3. The worksheets could do with more space to write and less of a picture at the bottom of the page. I mean half the page is used. Other than that good exercise. Thanks 😊

  4. Most helpful to receive dialectical behaviour therapy exercises.
    It will take me a little while to work through all of this!
    Thank you.

  5. I received this website from a hotline as a resource, this DBT website, I’ve never seen online before, this exercise today, has helped me become aware that I’m an internally oriented person, and I’ve been extremely distressed. So this entire DBT website is going to help me so much.

  6. Walking the dog I seem to be more interested in the things around me now. I am enjoying more in focus on simple things nature, sky, wind , trees , sunset.

  7. At first I couldn’t understand the point of this exercise as I ticked boxes in equal parts of external and internal. after doing the exercises I understand better now, I definitely use the external to try and avoid my emotions because they are very overwhelming to focus on.

  8. I think I am focused externally. I think I could have BPD, my emotions overwhelm me so often! I explode, or cry over things nobody else seems to think twice about… But, when someone asks me why I’m upset, or sad… I have to really think about it to answer.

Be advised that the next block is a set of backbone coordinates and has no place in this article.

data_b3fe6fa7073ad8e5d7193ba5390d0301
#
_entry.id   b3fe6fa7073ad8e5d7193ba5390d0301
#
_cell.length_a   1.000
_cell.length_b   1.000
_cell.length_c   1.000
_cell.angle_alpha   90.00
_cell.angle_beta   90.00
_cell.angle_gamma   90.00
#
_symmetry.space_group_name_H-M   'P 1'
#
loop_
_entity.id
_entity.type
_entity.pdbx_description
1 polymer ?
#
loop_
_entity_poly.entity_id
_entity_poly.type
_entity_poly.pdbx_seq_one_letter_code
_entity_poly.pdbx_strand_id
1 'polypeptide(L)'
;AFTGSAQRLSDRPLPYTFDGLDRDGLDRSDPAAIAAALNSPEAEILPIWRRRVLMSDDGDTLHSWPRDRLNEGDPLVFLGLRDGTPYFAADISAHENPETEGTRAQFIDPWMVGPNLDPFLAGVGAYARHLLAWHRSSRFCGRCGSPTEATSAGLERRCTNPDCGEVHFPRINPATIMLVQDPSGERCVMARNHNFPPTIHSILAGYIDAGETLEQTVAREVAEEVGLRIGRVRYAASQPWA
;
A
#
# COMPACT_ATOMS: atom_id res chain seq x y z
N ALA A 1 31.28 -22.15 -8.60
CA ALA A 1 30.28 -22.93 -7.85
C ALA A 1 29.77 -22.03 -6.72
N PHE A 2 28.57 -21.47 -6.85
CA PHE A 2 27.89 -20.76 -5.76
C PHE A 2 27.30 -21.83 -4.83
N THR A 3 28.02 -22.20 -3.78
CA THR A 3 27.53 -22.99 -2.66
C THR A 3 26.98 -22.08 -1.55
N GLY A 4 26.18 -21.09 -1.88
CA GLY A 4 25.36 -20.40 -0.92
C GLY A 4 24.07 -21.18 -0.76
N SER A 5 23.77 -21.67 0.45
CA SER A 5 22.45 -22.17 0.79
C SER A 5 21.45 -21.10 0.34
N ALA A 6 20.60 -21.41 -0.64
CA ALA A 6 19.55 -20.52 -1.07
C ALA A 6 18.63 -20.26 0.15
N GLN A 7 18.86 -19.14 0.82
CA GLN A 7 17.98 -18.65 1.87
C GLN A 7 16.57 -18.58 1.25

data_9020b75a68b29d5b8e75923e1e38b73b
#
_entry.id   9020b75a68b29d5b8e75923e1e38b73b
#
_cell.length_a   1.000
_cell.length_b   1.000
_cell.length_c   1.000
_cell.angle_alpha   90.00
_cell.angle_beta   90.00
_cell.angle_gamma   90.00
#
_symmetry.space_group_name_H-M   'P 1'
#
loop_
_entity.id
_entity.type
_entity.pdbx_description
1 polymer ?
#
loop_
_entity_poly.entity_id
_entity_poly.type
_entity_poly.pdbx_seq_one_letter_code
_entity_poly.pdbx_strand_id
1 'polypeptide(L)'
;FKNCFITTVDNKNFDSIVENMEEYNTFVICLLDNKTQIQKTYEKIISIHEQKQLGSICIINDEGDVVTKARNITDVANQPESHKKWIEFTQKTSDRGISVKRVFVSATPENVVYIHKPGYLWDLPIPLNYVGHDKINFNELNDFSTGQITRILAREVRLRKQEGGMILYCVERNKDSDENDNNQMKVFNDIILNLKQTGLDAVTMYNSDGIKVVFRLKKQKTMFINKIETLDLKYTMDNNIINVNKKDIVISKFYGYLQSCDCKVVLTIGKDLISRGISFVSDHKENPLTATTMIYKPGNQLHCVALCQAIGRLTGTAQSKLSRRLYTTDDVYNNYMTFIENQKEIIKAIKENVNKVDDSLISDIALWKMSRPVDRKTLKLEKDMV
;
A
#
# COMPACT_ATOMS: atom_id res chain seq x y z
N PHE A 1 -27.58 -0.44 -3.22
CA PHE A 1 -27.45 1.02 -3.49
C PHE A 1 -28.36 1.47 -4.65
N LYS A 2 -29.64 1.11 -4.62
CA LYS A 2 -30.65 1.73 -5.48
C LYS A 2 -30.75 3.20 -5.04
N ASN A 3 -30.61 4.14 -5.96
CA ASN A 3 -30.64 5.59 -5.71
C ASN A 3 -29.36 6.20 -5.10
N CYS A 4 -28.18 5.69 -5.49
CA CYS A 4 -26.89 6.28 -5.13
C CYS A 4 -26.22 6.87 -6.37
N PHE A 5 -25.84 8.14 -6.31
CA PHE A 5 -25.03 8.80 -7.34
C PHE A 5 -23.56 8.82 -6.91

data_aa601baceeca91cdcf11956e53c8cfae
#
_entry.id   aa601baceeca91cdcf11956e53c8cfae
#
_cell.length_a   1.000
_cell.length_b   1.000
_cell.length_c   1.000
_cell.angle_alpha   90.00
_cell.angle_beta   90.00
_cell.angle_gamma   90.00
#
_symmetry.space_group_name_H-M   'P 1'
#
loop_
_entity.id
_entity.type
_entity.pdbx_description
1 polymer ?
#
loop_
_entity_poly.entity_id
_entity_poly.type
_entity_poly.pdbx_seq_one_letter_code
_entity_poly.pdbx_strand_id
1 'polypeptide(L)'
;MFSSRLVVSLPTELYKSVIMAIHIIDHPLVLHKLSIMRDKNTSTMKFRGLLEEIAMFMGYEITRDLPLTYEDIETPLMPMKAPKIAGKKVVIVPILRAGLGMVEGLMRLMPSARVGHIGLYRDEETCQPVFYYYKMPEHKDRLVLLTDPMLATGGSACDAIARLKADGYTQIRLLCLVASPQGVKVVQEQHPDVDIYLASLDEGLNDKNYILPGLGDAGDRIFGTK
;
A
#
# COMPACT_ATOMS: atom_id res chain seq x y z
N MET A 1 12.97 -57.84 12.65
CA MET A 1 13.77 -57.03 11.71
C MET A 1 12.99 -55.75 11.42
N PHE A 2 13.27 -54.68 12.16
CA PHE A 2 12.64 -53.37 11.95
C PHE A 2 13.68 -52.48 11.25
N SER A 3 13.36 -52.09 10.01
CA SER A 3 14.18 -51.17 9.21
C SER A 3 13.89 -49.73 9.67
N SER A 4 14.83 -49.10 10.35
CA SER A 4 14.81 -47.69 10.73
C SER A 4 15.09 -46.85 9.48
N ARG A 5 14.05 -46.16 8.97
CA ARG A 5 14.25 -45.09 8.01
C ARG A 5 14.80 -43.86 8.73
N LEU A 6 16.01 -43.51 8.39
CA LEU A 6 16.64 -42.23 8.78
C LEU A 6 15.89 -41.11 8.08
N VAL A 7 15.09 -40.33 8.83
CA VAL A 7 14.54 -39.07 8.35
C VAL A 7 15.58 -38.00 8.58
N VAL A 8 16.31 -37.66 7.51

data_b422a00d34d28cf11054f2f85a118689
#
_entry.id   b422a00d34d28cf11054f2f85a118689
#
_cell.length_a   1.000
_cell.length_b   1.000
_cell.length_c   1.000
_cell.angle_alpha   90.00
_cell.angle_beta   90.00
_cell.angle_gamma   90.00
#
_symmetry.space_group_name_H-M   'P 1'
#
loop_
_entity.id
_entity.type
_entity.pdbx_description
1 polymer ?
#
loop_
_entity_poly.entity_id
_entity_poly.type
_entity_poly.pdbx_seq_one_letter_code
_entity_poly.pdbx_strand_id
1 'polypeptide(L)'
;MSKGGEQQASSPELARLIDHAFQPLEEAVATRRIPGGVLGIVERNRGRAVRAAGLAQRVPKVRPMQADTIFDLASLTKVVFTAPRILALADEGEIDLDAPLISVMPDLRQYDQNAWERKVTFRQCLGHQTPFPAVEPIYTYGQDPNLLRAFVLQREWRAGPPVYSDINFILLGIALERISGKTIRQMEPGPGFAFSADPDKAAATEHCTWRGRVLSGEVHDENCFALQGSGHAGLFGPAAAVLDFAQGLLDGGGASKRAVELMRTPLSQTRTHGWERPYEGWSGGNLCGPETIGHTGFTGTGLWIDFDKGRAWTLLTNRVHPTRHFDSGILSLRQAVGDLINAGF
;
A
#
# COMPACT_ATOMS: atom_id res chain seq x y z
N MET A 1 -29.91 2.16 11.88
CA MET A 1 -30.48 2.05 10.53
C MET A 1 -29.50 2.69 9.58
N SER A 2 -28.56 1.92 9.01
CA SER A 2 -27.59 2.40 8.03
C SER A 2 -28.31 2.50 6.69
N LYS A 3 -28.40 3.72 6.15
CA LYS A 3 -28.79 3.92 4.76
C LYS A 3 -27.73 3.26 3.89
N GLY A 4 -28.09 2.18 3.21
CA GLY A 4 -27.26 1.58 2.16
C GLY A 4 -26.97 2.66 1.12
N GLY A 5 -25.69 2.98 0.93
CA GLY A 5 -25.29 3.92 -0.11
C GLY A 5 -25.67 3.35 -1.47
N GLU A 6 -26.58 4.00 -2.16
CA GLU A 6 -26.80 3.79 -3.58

9. I discovered DBT 10 years ago when I had post natal depression. It was my first encounter with mindfulness. I have now gone on to become a holistic therapist working with sound therapy, reiki and meditation. It changed my life. It probably saved my life. I’ve just rediscovered it. Amazing therapy

  10. I struggle with ptsd and thought doing this course might help with coping and potentially healing. I took a break in this section M3 because I noticed that being externally focused was more productive and easier for me to manage day to day and found myself distracted when remembering my past.

  11. While experiencing ptsd and reliving memories I’m not sure that I’m very focused on the emotions rather than remembering and find myself a little bit confused on how to approach my internal thoughts and emotions afterwards because i don’t know how to feel about the new emotions followed by remembering.

  12. So far these exercises have been really helpful. I am disappointed that after years of therapy and with different therapists I was never given any of these tools even when I asked for tools. This is honestly what counselling should be- helpful! Thank you 🙂

  13. I feel like i am not really either. I don’t really pay attention to my surroundings or my internal environment. i’m not sure what i’m focusing on, it feels like my mind is just racing and i don’t stop to think about how i’m feeling or the world around me. i think both exercises will be beneficial 🙂